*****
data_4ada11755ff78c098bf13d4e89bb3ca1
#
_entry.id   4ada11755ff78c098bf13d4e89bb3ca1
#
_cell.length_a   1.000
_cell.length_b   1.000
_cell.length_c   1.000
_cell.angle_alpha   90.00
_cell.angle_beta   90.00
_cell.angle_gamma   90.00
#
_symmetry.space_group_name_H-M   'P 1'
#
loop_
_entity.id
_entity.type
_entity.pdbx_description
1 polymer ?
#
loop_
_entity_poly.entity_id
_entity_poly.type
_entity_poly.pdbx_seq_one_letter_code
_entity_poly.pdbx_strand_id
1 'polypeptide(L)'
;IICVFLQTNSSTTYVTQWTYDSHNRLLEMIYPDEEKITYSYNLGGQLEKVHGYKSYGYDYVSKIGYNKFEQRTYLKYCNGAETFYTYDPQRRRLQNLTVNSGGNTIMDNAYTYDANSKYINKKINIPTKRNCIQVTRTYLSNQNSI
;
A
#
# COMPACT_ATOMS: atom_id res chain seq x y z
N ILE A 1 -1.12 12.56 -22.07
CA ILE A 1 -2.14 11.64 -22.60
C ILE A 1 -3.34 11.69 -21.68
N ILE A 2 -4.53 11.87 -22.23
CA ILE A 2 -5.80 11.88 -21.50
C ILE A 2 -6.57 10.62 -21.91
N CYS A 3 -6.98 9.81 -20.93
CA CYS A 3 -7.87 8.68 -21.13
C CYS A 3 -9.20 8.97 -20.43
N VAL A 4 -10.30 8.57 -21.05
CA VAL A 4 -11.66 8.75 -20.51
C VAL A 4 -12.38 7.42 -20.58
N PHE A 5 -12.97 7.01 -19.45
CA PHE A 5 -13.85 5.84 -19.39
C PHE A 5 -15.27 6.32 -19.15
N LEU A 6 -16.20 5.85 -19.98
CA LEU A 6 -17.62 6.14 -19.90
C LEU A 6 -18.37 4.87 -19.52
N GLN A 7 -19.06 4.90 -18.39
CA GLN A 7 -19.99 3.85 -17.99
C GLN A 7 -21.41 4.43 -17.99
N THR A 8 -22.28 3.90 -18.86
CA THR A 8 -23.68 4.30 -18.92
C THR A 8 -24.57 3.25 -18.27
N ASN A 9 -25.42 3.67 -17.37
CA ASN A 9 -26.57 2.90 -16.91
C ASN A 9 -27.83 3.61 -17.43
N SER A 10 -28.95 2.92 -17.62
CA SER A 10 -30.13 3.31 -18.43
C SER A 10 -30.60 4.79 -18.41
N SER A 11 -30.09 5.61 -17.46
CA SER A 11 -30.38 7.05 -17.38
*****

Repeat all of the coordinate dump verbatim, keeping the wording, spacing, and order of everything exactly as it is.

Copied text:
data_4ada11755ff78c098bf13d4e89bb3ca1
#
_entry.id   4ada11755ff78c098bf13d4e89bb3ca1
#
_cell.length_a   1.000
_cell.length_b   1.000
_cell.length_c   1.000
_cell.angle_alpha   90.00
_cell.angle_beta   90.00
_cell.angle_gamma   90.00
#
_symmetry.space_group_name_H-M   'P 1'
#
loop_
_entity.id
_entity.type
_entity.pdbx_description
1 polymer ?
#
loop_
_entity_poly.entity_id
_entity_poly.type
_entity_poly.pdbx_seq_one_letter_code
_entity_poly.pdbx_strand_id
1 'polypeptide(L)'
;IICVFLQTNSSTTYVTQWTYDSHNRLLEMIYPDEEKITYSYNLGGQLEKVHGYKSYGYDYVSKIGYNKFEQRTYLKYCNGAETFYTYDPQRRRLQNLTVNSGGNTIMDNAYTYDANSKYINKKINIPTKRNCIQVTRTYLSNQNSI
;
A
#
# COMPACT_ATOMS: atom_id res chain seq x y z
N ILE A 1 -1.12 12.56 -22.07
CA ILE A 1 -2.14 11.64 -22.60
C ILE A 1 -3.34 11.69 -21.68
N ILE A 2 -4.53 11.87 -22.23
CA ILE A 2 -5.80 11.88 -21.50
C ILE A 2 -6.57 10.62 -21.91
N CYS A 3 -6.98 9.81 -20.93
CA CYS A 3 -7.87 8.68 -21.13
C CYS A 3 -9.20 8.97 -20.43
N VAL A 4 -10.30 8.57 -21.05
CA VAL A 4 -11.66 8.75 -20.51
C VAL A 4 -12.38 7.42 -20.58
N PHE A 5 -12.97 7.01 -19.45
CA PHE A 5 -13.85 5.84 -19.39
C PHE A 5 -15.27 6.32 -19.15
N LEU A 6 -16.20 5.85 -19.98
CA LEU A 6 -17.62 6.14 -19.90
C LEU A 6 -18.37 4.87 -19.52
N GLN A 7 -19.06 4.90 -18.39
CA GLN A 7 -19.99 3.85 -17.99
C GLN A 7 -21.41 4.43 -17.99
N THR A 8 -22.28 3.90 -18.86
CA THR A 8 -23.68 4.30 -18.92
C THR A 8 -24.57 3.25 -18.27
N ASN A 9 -25.42 3.67 -17.37
CA ASN A 9 -26.57 2.90 -16.91
C ASN A 9 -27.83 3.61 -17.43
N SER A 10 -28.95 2.92 -17.62
CA SER A 10 -30.13 3.31 -18.43
C SER A 10 -30.60 4.79 -18.41
N SER A 11 -30.09 5.61 -17.46
CA SER A 11 -30.38 7.05 -17.38